Security cover for Mr Adar Poonawalla of SII

The nation is going through a very difficult period for last few weeks because of the second wave of Coronavirus. It does appear this situation will only worsen in the coming weeks. Even after the peak is reached – and no one knows when that will happen – there will be a long struggle till the situation becomes manageable. Enough has been said and written on why we are where we are today. It is more important today to get through this difficult period with least damage than to play the blame game or turn it into a political slug fest as is being done by many.

The most disturbing piece of news on 28 April was that the order issued by Union Home Ministry about providing Y category security cover to Adar Poonawalla, who runs the serum Institute of India (SII) in Pune. Today Adar, along with Krishna Ella of Bharat Biotech, are the two most important and needed people in the country. The reason is obvious as the nation needs the vaccines that they produce. The success of India’s vaccination program depends on the volume of vaccines that these two plants will produce in the coming months. There will be others also in due course who will produce the vaccines but no one will have the same impact as these two in the nation’s fight against the virus.

Is it not shocking that someone who should be prized as a national asset has to be provided security cover because of a threat to his well being from his own people? The government would certainly have received some very dangerous and fool proof indications before it issued the order. The question is who would threaten such valuable individuals in the current times? What kind of threat perception forced the government to take the drastic step of providing Adar Poonawalla government security? Will this be the norm for other manufacturers too?

In addition to being the world’s largest vaccine producer that are often priced at ridiculously low levels to make them affordable for the poor, Adar Poonawalla is also a well-known philanthropist. He has been conferred many awards, national and international, for such work and also for his initiatives under Corporate Social responsibility (CSR). More importantly he normally keeps a low profile and never talks about his charity work or other projects connected with CSR. Is it any wonder that very few had heard about him before the COVID-19 pandemic hit the world last year and vaccine became the buzz word?

Call it business sense or whatever you may, but the fact remains Adar showed great foresight to enter into an agreement with Swedish firm AstraZeneca to produce the vaccine being developed in collaboration with Oxford University. It is difficult to imagine where the nation would be today if he had not forged that alliance last year. India would have hardly had any vaccination program to boast of today. Such sons of the soil need to be put on a pedestal but instead we have a situation today where his life is under threat. This is indeed a very poor reflection on our nation as a whole.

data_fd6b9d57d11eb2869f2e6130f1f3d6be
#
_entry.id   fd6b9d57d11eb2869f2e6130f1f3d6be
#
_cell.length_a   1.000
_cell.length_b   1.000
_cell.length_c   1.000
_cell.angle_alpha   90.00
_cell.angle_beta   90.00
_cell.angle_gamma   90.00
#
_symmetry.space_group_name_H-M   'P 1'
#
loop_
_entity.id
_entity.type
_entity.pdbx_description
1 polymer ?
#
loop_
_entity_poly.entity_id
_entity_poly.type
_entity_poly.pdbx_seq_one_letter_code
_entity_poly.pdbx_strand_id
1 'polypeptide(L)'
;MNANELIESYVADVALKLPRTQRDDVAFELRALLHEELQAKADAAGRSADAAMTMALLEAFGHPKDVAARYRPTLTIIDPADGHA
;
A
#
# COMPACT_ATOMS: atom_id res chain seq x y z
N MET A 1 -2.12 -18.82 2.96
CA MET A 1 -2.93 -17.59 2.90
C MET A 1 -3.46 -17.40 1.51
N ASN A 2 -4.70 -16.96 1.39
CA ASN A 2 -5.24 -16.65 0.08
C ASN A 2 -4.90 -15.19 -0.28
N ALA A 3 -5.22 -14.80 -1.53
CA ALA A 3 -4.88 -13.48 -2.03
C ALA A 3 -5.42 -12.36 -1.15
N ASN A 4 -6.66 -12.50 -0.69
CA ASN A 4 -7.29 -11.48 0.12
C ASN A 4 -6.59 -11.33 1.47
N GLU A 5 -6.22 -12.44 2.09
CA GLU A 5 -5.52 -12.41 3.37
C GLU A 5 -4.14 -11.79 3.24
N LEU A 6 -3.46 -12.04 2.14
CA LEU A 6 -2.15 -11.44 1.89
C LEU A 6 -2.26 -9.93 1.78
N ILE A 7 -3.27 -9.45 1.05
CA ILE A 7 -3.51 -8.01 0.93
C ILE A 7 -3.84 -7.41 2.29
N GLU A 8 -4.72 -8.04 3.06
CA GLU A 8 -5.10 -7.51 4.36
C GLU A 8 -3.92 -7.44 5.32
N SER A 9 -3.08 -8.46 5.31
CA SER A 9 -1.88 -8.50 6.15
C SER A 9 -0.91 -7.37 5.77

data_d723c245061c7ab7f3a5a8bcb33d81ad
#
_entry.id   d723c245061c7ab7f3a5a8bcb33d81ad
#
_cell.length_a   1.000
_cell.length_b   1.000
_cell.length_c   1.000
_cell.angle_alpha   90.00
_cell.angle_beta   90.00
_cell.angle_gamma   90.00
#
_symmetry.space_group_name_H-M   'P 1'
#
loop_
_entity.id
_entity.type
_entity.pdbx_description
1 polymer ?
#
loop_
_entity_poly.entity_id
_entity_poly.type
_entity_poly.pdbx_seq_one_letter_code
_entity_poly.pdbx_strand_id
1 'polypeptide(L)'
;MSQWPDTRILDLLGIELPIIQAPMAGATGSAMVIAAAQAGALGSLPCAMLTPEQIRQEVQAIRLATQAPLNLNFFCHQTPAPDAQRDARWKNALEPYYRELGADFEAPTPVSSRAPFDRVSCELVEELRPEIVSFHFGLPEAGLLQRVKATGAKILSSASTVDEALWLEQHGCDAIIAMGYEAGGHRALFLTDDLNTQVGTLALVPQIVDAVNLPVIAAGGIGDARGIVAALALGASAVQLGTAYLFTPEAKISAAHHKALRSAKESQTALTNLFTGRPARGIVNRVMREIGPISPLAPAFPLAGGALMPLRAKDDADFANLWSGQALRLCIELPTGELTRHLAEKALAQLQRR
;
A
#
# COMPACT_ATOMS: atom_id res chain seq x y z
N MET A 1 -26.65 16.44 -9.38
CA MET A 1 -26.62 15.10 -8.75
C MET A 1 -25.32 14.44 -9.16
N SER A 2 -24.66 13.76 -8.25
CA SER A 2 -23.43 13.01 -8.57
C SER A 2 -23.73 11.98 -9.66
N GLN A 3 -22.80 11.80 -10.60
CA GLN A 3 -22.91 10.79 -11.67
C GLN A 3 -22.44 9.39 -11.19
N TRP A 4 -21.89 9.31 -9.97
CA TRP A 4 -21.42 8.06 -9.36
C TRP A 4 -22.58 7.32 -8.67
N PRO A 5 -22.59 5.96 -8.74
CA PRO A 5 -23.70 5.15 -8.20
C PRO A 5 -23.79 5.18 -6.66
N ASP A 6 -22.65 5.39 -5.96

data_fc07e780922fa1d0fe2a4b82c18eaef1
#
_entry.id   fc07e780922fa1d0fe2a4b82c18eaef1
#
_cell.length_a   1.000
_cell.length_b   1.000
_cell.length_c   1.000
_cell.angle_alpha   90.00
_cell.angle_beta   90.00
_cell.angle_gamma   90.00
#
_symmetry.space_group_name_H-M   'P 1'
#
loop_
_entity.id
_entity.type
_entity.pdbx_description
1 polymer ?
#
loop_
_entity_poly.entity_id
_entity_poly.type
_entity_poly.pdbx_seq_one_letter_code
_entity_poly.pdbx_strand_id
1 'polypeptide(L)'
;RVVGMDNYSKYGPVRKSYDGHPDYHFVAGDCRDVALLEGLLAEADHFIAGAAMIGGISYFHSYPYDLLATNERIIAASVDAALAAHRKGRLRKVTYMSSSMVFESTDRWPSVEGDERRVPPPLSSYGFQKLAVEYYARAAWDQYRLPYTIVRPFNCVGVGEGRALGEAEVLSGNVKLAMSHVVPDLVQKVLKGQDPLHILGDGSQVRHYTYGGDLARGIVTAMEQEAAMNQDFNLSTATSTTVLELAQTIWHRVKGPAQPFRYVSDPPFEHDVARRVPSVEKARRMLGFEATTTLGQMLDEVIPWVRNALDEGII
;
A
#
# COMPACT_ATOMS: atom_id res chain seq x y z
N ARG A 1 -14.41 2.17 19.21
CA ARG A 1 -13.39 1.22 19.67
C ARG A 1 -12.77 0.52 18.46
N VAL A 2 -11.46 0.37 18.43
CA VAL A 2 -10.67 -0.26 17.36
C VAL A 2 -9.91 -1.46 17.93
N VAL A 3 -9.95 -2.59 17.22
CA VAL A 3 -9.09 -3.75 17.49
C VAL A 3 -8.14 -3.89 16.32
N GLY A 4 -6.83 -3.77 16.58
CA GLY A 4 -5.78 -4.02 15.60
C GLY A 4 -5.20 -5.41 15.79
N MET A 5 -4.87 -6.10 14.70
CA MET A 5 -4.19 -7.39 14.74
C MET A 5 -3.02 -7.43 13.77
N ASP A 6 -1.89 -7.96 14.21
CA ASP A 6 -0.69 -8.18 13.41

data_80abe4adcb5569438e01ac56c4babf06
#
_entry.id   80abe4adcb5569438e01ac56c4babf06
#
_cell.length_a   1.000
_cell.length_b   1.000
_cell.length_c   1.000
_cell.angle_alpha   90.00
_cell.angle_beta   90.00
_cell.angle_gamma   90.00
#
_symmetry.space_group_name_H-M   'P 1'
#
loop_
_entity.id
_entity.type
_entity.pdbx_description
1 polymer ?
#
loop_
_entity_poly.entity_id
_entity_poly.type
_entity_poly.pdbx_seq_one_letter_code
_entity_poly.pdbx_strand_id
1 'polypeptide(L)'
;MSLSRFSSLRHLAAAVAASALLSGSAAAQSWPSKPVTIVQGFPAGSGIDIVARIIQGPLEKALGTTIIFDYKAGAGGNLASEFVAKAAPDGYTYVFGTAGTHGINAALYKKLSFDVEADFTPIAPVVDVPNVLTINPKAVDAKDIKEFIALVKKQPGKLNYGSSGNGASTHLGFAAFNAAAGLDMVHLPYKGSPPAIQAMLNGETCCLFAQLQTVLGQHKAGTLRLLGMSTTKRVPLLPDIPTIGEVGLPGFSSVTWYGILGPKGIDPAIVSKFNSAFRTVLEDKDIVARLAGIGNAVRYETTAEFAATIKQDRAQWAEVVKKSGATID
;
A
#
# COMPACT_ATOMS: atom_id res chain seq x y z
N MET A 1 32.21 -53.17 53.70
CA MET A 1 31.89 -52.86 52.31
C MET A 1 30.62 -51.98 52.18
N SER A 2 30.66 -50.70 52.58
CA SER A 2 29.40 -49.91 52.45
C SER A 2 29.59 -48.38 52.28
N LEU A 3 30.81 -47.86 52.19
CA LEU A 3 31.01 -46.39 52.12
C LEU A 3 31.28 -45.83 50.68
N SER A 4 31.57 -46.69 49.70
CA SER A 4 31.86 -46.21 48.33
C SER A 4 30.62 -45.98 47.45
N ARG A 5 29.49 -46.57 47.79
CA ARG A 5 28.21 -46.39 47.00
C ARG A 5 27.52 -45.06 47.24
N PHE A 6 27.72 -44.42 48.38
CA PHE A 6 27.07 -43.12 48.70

It is important to understand that since he is producing a vaccine developed abroad under license, there are bound to be some pay offs involved as also other agreements including delivery of part of production as any business deal should have. Therefore, the company has to make some profit as also there is no way it can divert complete production for local needs. This is where our government should have stepped in before the end of last year and ensured that the company could have increased its capacity. It is on record that both SII and Bharat Biotech had suggested that to the government. But lack of foresight on part of the leadership coupled with our bureaucratic red tape prevented that from happening.

On the pricing front, once again the ball is in the government’s court. After giving all kinds of indications for a nearly free vaccine shot for all, the government came up with a multiple price plan that was wrong on all counts. How can one ever justify different prices for central government and state government purchases? For the common man in the street does it matter which government buys the vaccine that is given to him? In this war like scenario where the nation is coming off second best in its fight against the virus, there was no option for the government but to fund the entire purchase of vaccines. All that was required was to ensure that the manufacturer too received some profits from the agreed price.

Just for record, SII had offered the vaccine at Rs 300 per dose in India while internationally the price for same vaccine dose ranges between USD 15 – 20. To any sane mind this shows clearly that SII has been accommodative in pricing and is not taking the government or public to the cleaners in its bid to make money. But then common man has nothing to do with all these figures. All that he is looking for today is that his government provides him with two doses of the vaccine that can save him from the dreaded virus. If he does not get the same, he is bound to be angry and when public is angry, reason and logic are always the casualties.

Without a doubt the Indian government has floundered overtime and has let the entire nation down. By messing up the vaccine issue, both on production and pricing, they have delivered a wrong message to the public that is now venting its anger on the manufacturers. Things have come to a stage where SII owner has to be provided official protection when instead he should have been receiving accolades and people’s gratitude at every step. It is indeed a sad day for the nation.



Views expressed above are the author’s own.


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